- New policy. Disney-owned streaming platform Hulu will now accept political ads, following criticism for its refusal to run ads on certain issues central to the Democratic party’s platform, including abortion and guns. The move now brings the streaming service in line with its parent company’s ad policies for its entertainment and sports cable network channels, which permit political issue advertising. However, such ads must align with the network's standards and will be subject to requests for edits. Disney+ will not run political ads when it launches its own ad-supported tier. Axios
- Open about pay. Younger employees feel more comfortable sharing their salary with coworkers than their older counterparts, the latest LinkedIn Workforce Confidence survey finds. Roughly four in five Gen Zers agree that pay transparency leads to greater equality, while just 47% of Gen Xers and 28% of Boomers feel the same. While disclosing salary is important, actionable change only happens when the most privileged workers opt-in. One expert's advice? “Go find the tallest, whitest dude” and ask for his salary. Fortune
- Business incentive. Major entertainment companies like Netflix, Disney, and Amazon have pledged to cover the cost of employees traveling out of state to receive abortions. But none are removing their businesses from antiabortion states like Georgia and Texas. Georgia offers a 20% tax deduction for film companies that spend $500,000 or more in the state, allowing them to save millions on production. In 2019, when the state implemented an abortion ban after six weeks gestation, production companies remained in the state despite outcry from celebrities and production studios. Bloomberg
- Making room. A recent rule change for Hong Kong’s exchange listing means 1,300 board seats will become exclusively available to women within the next few years. The Hong Kong exchange now requires any new company to have at least one member of a different gender on the board, starting this month. By 2025, all companies will have to have gender diversity on their board. Currently, women hold just 16% of board seats at companies listed in Hong Kong. Bloomberg
MOVERS AND SHAKERS: Data privacy platform DataGrail has hired former Shopify executive vice president of engineering Cathy Polinsky as chief technology officer. Spirits e-commerce company ReserveBar has hired Laura O’Shaughnessy as its chief digital officer. Trisha Stiles has joined Brightcove as chief people officer. Food waste tech company Divert has named Hilary Keates as chief marketing officer, and Lauren Romansky as head of people. Four Hands has promoted Candace Bridges to chief people officer. Mental health app BeMe has hired Christine Ellis Purcell as chief business officer. Leadership advisory firm Egon Zehnder has hired Rachael De Renzy Channer as global head of sustainability.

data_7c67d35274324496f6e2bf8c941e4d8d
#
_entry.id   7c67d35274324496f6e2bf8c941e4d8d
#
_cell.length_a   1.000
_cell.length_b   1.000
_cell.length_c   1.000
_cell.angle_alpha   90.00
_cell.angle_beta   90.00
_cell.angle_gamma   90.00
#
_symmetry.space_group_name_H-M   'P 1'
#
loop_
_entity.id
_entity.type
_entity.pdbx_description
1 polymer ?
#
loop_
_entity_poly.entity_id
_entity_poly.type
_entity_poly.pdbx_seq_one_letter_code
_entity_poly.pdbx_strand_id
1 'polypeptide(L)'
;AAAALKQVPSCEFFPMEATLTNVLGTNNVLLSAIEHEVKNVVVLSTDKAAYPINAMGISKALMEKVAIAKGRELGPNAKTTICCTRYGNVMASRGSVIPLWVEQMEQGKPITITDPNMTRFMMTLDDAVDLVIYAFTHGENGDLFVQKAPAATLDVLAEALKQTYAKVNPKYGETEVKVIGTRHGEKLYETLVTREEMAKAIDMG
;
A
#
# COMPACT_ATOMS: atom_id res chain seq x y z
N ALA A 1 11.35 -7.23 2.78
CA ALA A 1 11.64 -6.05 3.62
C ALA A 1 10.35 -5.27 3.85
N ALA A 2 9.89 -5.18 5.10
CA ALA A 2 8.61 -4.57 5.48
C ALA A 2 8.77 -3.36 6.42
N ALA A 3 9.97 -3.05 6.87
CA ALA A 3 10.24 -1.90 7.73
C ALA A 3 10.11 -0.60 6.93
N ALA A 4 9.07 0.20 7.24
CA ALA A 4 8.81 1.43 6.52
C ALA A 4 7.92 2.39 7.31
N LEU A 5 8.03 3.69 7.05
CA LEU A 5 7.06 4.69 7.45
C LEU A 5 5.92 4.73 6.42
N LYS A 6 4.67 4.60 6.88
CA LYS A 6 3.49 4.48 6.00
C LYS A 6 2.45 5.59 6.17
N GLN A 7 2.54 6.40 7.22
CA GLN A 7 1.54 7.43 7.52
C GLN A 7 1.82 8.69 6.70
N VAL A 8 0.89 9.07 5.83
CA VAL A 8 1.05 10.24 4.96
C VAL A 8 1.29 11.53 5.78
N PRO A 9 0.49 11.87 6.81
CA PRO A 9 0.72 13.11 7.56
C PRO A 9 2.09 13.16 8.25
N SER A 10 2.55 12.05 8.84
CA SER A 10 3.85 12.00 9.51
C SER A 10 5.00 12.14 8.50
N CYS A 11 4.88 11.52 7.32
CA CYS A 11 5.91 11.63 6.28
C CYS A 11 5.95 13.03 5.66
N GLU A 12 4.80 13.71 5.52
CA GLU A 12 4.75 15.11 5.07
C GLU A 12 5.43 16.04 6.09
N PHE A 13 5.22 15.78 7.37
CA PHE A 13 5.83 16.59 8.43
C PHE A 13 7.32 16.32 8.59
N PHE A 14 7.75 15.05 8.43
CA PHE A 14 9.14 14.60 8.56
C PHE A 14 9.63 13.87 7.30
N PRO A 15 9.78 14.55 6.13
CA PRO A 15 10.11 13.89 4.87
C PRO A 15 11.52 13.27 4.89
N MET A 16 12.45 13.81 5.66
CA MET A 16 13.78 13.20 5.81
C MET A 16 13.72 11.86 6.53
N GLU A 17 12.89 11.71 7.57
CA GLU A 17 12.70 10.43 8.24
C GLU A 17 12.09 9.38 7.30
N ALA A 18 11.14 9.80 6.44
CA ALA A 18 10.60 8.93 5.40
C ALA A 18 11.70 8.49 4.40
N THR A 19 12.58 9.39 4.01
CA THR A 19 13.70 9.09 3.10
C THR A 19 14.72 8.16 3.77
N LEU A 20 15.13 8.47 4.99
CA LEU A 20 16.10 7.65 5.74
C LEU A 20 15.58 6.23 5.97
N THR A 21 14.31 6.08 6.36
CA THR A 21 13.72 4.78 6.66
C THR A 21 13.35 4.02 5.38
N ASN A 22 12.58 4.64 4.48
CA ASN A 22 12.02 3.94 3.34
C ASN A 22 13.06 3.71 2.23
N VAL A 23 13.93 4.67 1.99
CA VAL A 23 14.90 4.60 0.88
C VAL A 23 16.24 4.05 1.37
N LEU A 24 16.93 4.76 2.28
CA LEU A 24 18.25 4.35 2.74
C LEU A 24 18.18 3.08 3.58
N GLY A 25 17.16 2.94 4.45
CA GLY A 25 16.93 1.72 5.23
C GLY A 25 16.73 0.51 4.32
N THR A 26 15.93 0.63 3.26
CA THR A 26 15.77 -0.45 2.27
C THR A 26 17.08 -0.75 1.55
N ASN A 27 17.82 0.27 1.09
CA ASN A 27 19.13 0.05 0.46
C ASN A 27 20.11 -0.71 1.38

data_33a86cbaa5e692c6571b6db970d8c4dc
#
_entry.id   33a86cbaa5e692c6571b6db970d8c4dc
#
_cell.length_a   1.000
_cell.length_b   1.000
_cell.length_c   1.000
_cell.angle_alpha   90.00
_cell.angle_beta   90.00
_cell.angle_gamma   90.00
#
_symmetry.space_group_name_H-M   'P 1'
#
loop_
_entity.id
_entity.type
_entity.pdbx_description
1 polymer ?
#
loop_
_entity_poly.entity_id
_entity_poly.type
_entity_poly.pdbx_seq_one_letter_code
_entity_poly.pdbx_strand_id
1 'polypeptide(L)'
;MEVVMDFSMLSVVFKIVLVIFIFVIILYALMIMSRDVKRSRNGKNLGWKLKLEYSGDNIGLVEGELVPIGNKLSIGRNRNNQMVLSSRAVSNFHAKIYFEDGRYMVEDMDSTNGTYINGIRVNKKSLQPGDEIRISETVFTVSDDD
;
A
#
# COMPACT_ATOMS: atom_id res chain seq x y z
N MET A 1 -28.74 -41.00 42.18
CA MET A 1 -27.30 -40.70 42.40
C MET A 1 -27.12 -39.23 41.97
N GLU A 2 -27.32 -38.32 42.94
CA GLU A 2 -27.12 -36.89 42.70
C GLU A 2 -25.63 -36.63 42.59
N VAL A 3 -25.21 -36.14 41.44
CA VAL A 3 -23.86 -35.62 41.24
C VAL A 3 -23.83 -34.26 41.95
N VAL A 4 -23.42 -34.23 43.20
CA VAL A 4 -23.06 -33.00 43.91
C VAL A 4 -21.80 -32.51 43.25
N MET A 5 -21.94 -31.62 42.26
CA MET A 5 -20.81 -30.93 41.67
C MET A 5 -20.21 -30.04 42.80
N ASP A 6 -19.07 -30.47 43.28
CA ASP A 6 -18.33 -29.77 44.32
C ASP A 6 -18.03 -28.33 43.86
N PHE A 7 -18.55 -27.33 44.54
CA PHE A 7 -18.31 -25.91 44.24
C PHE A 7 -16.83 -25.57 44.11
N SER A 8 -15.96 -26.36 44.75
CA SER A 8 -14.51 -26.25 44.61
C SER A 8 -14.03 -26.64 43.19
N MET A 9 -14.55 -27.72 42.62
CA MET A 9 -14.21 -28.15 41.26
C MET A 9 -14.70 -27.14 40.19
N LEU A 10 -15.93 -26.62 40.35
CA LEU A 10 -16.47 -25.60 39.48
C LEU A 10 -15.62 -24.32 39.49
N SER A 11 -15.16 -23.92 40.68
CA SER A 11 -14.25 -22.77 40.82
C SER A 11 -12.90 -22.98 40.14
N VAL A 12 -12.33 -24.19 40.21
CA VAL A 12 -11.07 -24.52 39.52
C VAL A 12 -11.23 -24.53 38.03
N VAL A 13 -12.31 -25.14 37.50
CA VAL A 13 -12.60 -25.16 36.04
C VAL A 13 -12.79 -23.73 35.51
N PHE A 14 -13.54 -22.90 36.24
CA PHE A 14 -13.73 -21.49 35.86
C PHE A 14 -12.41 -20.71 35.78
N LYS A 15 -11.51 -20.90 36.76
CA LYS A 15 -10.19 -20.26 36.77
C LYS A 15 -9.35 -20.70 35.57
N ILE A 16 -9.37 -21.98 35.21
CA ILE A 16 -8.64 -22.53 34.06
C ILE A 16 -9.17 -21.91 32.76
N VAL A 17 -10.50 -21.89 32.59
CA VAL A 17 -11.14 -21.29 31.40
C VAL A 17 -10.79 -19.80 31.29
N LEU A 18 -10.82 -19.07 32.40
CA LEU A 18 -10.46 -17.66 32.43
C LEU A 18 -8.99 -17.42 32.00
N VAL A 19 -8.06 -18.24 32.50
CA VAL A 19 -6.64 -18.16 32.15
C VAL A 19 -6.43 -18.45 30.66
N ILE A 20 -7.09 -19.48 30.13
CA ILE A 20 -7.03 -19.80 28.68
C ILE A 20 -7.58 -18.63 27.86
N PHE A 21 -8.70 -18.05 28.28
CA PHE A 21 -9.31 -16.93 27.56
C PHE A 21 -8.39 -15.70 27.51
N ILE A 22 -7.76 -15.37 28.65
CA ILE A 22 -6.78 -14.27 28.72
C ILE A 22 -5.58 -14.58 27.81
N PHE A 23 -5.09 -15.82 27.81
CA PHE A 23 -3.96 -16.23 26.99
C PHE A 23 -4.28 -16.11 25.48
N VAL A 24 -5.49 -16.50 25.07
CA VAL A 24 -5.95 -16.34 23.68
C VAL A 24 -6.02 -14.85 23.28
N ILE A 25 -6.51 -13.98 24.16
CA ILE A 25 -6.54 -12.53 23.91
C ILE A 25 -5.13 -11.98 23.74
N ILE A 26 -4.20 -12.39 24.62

IN CASE YOU MISSED IT
- At the polls. Kansas’ Supreme Court ruled in 2019 that the state’s constitution protects the right to an abortion. Voters might soon say otherwise. Next Tuesday, residents will vote on a proposed amendment removing that right, allowing the Republican-controlled state legislature to further restrict abortions. Rejecting the amendment is an uphill battle, but recent pushback and the implementation of harsh bans in neighboring states like Texas could lead to an upset. Vox
- Exchange offer. The Biden administration has offered to exchange convicted Russian arms trafficker Viktor Bout for the release of WNBA star Brittney Griner, who is entering her sixth month of detention for smuggling hashish oil into Russia. Griner, who pleaded guilty to the charges but said she unintentionally packed the cannabis, testified in a Moscow courtroom on Wednesday that she was subject to an interrogation upon her arrest that was mostly untranslated, and told to sign papers with no explanation of what they were.
- Year of the woman. The number of women running for the U.S. Senate and state governors has reached an all-time high, according to the Center for American Women and Politics at Rutgers University. Republican female candidates have broken records for both U.S. chambers of congress and gubernatorial races, though Democratic candidates haven’t exceeded past numbers. Women of color are also running for a record number of seats: Black women are running for a record number of Senate, House, and gubernatorial races; Latina candidates in a record number of House and gubernatorial races; and Asian women in a record number of gubernatorial races. CNN